DIRE in Europe, dominant in Scotland.

This meeting with Ross County away in Dingwall on a miserable Sunday afternoon in November was not a straightforward one for Celtic to atone for a disappointing result in.

The Scottish champions have only won in three of their six visits to the Global Energy Stadium since their Highland rivals were promoted three years ago.

Jim McIntrye’s side, too, has performed well this term and are currently in fifth place in the Premiership table as well as being in the semi-finals of the League Cup.

Ronny Deila’s charges, though, despatched their opponents with the minimum of fuss to restore their six point advantage over Hearts at the head of the league table.

A Tom Rogic strike in the first half and a quickfire Leigh Griffiths double and Nir Bitton header in the second ensured the visitors won comfortably.

The confident display and emphatic win quelled any unrest which may have been brewing about Deila or his players following the Europa League reverse to Molde at Celtic Park on Thursday evening.

The travelling fans would have been entitled to ask why their side were so impressive given how poor they had been in their previous outing. But they seemed content that such an awkward fixture had been safely negotiated.

“There was a good response,” said a satisfied Deila afterwards. “We scored some nice goals and got three points. It’s been a very, very good day.

“We had a lot of the ball in the first half without creating too much, but I knew if we kept the ball they’d get tired. Once that happened we’d get more and more space to score goals.

“The most important thing was that we won but scoring four goals was pleasing too. We controlled the game. I felt the desire from the players was better than last week.”

Emilio Izaguirre, who was overlooked for the Molde match, took his place in the starting line-up at left back. Kieran Tierney, the teenager who had performed so well three days earlier, found himself back on the bench.

It will have been disappointing for the youngster given how maturely he had acquitted himself against the Norwegian champions and for those Celtic supporters who had enjoyed his contribution.

It was, however, the correct decision by his manager. Tierney’s talent has to be nurtured carefully. Fielding him in every game would, no matter how great the temptation to do so might be, be ill-advised.

“Kieran Tierney didn’t play today because he was very tired after last week’s game and you cannot have too many players on the pitch who you know you’ll need to take off,” he said. “He was one of them so the best thing was for him to start on the bench.”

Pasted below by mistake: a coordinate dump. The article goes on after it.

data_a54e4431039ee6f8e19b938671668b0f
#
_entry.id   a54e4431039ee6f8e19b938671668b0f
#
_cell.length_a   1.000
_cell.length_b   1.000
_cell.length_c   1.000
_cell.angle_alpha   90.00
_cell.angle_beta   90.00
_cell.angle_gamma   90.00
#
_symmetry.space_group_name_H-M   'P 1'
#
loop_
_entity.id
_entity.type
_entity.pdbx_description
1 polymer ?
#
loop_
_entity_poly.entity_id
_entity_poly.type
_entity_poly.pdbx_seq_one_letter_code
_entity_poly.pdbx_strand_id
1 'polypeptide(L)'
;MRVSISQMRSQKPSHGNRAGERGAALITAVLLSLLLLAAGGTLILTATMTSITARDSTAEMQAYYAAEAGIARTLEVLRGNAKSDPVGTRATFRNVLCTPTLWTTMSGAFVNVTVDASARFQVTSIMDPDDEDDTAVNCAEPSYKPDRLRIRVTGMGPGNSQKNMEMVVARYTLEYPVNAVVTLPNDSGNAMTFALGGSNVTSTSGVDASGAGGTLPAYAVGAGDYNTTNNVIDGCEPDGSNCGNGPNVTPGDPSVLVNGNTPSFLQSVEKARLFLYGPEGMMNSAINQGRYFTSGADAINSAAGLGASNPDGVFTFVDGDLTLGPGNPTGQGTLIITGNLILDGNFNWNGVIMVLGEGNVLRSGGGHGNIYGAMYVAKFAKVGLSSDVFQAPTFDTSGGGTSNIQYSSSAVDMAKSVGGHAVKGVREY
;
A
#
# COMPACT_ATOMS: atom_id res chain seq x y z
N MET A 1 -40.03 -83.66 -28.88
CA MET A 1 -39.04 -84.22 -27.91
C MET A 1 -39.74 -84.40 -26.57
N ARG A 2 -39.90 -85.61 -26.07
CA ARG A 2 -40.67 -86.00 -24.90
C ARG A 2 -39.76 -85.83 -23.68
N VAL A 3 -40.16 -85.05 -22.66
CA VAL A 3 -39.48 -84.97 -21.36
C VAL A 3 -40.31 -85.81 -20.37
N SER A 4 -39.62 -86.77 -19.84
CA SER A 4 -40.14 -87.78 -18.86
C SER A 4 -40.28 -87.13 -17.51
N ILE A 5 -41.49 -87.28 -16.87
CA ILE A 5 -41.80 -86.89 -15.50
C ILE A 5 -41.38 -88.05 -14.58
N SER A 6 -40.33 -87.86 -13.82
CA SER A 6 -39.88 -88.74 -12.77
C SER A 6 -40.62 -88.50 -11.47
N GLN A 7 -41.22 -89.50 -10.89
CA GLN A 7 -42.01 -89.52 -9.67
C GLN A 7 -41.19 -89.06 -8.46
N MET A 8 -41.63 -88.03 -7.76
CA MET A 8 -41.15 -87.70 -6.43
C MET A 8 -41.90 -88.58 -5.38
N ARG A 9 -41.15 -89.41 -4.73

The Celtic supporters have adopted the anthem their West Ham counterparts used to sing in praise of Carlton Cole even though the former England internationalist, who has signed a deal until the end of the season, has still to play a game for the first team.

Cole, sung to the tune of the Spandau Ballet hit Gold, was given several hearty renditions in the first half as their new acquisition, who was included in the squad for the first time, warmed up in front of them. Goodness knows what the reaction will be once he starts playing and, heaven forbid, netting goals.

Rogic had, like so many Celtic players, a poor night in midweek. But he was back to his best yesterday and opened the scoring seven minutes before half-time. He shrugged aside the close attentions of Martin Woods and whipped a left foot shot beyond Gary Woods from the edge of the area.

“It’s always good to have a player who can beat a man and shoot, like Tom did,” said Deila. “That was a very good goal and made things easier for us in the second half.”

Griffiths effectively sewed up the triumph with two goals in the space of just three minutes. In the 51st minute he received the ball from Nir Bitton, sidestepped Scott Boyd and whipped a left foot effort beyond the outstretched Woods.

His second – which took his tally for the 2015/16 campaign to 18 in all competitions – was even easier and followed some good work by James Forrest down the right . He was perfectly positioned for the winger’s cutback and drilled the ball into the roof of an inviting empty net

Game over - or so you would have thought. But credit to Ross County. They persevered and pulled a goal back five minutes later through Tony Dingwall. The Celtic defence, as they had been on several occasions last week, was once again posted missing.

Gordon had to show good reactions to palm an Alex Shalk header from a Wood cross over his crossbar in 68 minutes. But, those two incidents aside, Celtic were untroubled defensively in what proved to be a one-sided encounter.

When Bitton met a Stuart Armstrong corner and angled a glancing header beyond Woods in 75 minutes it killed off any hope the home team had of snatching an improbable result.

The minute’s silence in memory of the war dead was, sadly, not observed by everyone inside ground. A few inebriated imbeciles in the away end – who, it should be noted, were reprimanded by those around them – were unable to keep quiet for 60 seconds.

But their conduct was the only blot on an otherwise satisfying afternoon for Celtic.